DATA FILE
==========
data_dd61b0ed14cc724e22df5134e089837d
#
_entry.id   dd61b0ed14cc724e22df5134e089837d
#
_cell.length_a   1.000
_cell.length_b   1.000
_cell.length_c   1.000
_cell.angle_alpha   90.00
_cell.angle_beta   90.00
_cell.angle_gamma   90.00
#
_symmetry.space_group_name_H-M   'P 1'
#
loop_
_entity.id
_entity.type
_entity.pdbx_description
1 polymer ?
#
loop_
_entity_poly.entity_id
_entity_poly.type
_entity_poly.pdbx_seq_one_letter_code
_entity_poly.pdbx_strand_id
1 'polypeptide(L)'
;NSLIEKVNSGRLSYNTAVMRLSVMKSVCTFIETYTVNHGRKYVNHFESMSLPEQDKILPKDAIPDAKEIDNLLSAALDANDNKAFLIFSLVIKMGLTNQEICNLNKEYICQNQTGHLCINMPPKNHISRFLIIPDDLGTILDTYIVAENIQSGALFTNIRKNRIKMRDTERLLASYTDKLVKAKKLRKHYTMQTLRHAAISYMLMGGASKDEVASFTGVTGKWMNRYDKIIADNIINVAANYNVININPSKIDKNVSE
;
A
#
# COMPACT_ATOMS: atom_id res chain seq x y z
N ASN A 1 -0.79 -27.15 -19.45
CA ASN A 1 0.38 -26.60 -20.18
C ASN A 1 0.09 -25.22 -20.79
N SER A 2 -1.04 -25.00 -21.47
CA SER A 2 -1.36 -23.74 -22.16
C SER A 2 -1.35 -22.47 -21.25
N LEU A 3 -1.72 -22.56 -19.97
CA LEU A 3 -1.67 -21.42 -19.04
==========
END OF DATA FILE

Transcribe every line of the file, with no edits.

data_dd61b0ed14cc724e22df5134e089837d
#
_entry.id   dd61b0ed14cc724e22df5134e089837d
#
_cell.length_a   1.000
_cell.length_b   1.000
_cell.length_c   1.000
_cell.angle_alpha   90.00
_cell.angle_beta   90.00
_cell.angle_gamma   90.00
#
_symmetry.space_group_name_H-M   'P 1'
#
loop_
_entity.id
_entity.type
_entity.pdbx_description
1 polymer ?
#
loop_
_entity_poly.entity_id
_entity_poly.type
_entity_poly.pdbx_seq_one_letter_code
_entity_poly.pdbx_strand_id
1 'polypeptide(L)'
;NSLIEKVNSGRLSYNTAVMRLSVMKSVCTFIETYTVNHGRKYVNHFESMSLPEQDKILPKDAIPDAKEIDNLLSAALDANDNKAFLIFSLVIKMGLTNQEICNLNKEYICQNQTGHLCINMPPKNHISRFLIIPDDLGTILDTYIVAENIQSGALFTNIRKNRIKMRDTERLLASYTDKLVKAKKLRKHYTMQTLRHAAISYMLMGGASKDEVASFTGVTGKWMNRYDKIIADNIINVAANYNVININPSKIDKNVSE
;
A
#
# COMPACT_ATOMS: atom_id res chain seq x y z
N ASN A 1 -0.79 -27.15 -19.45
CA ASN A 1 0.38 -26.60 -20.18
C ASN A 1 0.09 -25.22 -20.79
N SER A 2 -1.04 -25.00 -21.47
CA SER A 2 -1.36 -23.74 -22.16
C SER A 2 -1.35 -22.47 -21.25
N LEU A 3 -1.72 -22.56 -19.97
CA LEU A 3 -1.67 -21.42 -19.04